In Brazil, you get a single name. In France, you’re dubbed the next Zidane — a symbol of the hope cast upon every French teen talent that hints at stardom. Samir Nasri, Gael Kakuta, Yoann Gourcuff, Florian Thauvin. About a team’s worth of prospects have had to live with the label, none of whom have done as much to justify it as another French star.
Like others who’ve shared that burden, Louisa Nécib is no Zizou — also a decisive midfielder of Algerian ancestry — yet in 2011, when she first wrestled international attention for her near unmatched technique, the comparison seemed justified for more than heritage alone. At the last Women’s World Cup, Nécib captivated worldwide audiences from the opening moments of France’s first game against Nigeria. Leading a Bleues side that played the tournament’s most entertaining style, Nécib put herself, as well as France, on the international women’s soccer radar.
That was four years ago, when a 23-year-old Nécib looked poised to be the soccer hipster’s It Girl. Now, a World Cup cycle later, France is still waiting for its big breakthrough — the jump that would take it from plucky challenger to a serious contender for major titles. And at club level, a once hegemonic Lyon has found life more competitive, given the Division 1 Féminine’s emergence of Paris Saint-Germain.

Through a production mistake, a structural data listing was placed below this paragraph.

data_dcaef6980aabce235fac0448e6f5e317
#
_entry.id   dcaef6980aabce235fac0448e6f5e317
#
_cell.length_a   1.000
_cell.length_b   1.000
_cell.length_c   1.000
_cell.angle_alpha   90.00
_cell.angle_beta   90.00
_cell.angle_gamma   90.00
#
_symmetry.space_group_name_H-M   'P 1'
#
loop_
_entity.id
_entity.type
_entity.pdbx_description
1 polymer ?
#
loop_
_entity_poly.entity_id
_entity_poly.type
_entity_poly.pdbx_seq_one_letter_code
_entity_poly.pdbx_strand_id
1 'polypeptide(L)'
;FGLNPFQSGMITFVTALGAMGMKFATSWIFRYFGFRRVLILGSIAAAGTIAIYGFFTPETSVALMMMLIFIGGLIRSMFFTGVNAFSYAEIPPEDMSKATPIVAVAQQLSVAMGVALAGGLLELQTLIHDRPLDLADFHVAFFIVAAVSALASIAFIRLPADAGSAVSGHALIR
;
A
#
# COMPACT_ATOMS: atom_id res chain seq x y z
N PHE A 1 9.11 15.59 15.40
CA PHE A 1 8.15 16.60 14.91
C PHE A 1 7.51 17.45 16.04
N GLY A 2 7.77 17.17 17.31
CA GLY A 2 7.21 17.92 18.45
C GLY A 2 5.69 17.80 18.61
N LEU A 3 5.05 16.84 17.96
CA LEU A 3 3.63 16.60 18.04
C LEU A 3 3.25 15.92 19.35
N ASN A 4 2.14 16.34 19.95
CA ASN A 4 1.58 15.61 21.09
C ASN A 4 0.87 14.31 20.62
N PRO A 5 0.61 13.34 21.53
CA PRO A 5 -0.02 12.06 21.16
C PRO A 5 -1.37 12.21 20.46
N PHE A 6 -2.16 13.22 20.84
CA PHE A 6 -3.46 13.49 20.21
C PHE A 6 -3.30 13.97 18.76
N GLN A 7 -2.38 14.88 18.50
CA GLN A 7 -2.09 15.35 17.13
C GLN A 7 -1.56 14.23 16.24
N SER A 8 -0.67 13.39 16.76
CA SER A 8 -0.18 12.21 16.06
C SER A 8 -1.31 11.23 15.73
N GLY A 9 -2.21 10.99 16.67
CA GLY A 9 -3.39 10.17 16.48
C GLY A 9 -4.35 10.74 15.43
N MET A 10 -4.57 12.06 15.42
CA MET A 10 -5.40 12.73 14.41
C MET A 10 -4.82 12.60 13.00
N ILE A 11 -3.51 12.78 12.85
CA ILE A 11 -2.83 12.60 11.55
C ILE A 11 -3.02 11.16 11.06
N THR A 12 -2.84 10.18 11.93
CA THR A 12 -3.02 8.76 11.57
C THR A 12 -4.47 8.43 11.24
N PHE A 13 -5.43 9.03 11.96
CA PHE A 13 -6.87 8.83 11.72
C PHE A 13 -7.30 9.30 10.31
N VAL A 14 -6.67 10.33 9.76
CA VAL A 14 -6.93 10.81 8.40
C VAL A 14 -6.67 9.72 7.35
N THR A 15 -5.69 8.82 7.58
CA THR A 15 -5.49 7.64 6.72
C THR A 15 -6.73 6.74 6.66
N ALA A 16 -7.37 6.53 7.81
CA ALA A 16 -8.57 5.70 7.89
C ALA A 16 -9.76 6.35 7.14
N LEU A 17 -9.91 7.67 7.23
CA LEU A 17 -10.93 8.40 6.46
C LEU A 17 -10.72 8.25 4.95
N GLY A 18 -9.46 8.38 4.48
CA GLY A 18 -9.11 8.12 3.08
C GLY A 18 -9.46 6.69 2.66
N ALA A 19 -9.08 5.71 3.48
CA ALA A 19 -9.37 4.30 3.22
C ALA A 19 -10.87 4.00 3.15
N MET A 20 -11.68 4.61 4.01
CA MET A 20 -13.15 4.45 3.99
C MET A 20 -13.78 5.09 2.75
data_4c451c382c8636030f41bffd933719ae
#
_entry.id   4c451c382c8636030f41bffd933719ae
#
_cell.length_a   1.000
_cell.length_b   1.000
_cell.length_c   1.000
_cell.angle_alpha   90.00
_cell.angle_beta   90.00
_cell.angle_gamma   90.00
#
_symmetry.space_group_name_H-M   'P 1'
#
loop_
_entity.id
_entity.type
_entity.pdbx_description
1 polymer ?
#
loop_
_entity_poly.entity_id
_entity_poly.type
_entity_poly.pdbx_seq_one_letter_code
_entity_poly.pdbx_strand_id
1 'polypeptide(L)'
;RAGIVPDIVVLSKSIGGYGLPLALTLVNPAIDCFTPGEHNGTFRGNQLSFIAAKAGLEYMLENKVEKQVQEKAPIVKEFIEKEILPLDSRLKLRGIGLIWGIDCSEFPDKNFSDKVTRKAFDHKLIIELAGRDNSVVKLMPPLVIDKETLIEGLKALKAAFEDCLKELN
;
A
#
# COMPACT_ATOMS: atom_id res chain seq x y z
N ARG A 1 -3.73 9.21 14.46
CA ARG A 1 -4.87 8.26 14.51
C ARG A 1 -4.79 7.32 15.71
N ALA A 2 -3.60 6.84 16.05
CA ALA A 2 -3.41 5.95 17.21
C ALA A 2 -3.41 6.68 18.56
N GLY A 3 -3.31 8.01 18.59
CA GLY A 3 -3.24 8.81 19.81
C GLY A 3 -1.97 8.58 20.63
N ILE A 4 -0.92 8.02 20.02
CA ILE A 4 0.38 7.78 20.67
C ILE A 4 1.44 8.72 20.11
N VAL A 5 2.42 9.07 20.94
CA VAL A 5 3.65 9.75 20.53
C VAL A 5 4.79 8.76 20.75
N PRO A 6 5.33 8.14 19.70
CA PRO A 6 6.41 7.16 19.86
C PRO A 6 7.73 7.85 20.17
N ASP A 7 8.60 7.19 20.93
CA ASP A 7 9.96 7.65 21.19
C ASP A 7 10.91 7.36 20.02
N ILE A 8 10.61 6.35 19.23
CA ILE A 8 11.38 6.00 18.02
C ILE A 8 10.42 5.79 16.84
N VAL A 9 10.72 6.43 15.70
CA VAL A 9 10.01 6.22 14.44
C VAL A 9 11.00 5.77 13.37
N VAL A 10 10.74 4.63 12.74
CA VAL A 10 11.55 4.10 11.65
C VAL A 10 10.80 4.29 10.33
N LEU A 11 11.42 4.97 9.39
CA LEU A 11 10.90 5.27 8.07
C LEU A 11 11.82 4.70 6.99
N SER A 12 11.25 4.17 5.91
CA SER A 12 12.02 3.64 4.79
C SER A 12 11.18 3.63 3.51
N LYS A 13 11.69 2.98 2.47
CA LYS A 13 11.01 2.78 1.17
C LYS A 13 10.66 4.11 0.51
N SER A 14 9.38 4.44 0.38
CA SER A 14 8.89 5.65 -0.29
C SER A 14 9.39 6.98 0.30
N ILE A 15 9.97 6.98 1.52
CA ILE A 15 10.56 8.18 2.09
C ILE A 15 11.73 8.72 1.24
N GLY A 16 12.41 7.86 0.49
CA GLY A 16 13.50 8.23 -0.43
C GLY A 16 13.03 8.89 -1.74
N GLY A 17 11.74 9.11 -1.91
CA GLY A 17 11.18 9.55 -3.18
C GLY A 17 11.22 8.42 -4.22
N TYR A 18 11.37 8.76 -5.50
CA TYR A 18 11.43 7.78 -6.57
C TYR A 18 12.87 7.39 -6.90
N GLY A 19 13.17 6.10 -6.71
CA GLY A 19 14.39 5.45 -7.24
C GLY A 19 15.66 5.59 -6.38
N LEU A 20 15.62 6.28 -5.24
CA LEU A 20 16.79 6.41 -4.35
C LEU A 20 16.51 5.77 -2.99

That, however, only makes Nécib more intriguing. Amid a highlight reel of long-distance goals and a control on the ball that’ll make any misogynist question his dogma, Nécib’s been unable to take France to the next level. At Lyon, the recent challenges from PSG and, in Europe, Wolfsburg have created a feeling that the era of OL is fading.
But what if that’s not true? What if, at the time when both sides need a final push, she embraced the moniker? What if her club’s recent Champions League elimination to its French rival ignited a fire, one that carried over into Canada. What if France’s recent victory over Germany was a sign of what the team can still become?
What if Nécib can still become “the next Zidane” and more? What if she took that complete package on the field — one that’s produced 22 goals in 101 caps, a 2013 Puskas Award nomination, an All-Star nod at the last World Cup — and met us back in July 2011, when everybody thought the next it big thing would be that 23-year-old phenom? What if she took the mantle, devoured it, owned it, then met us back here, on the brink of the 2015 World Cup?
It could still happen. With Nécib, almost anything can.
The Fake numbers
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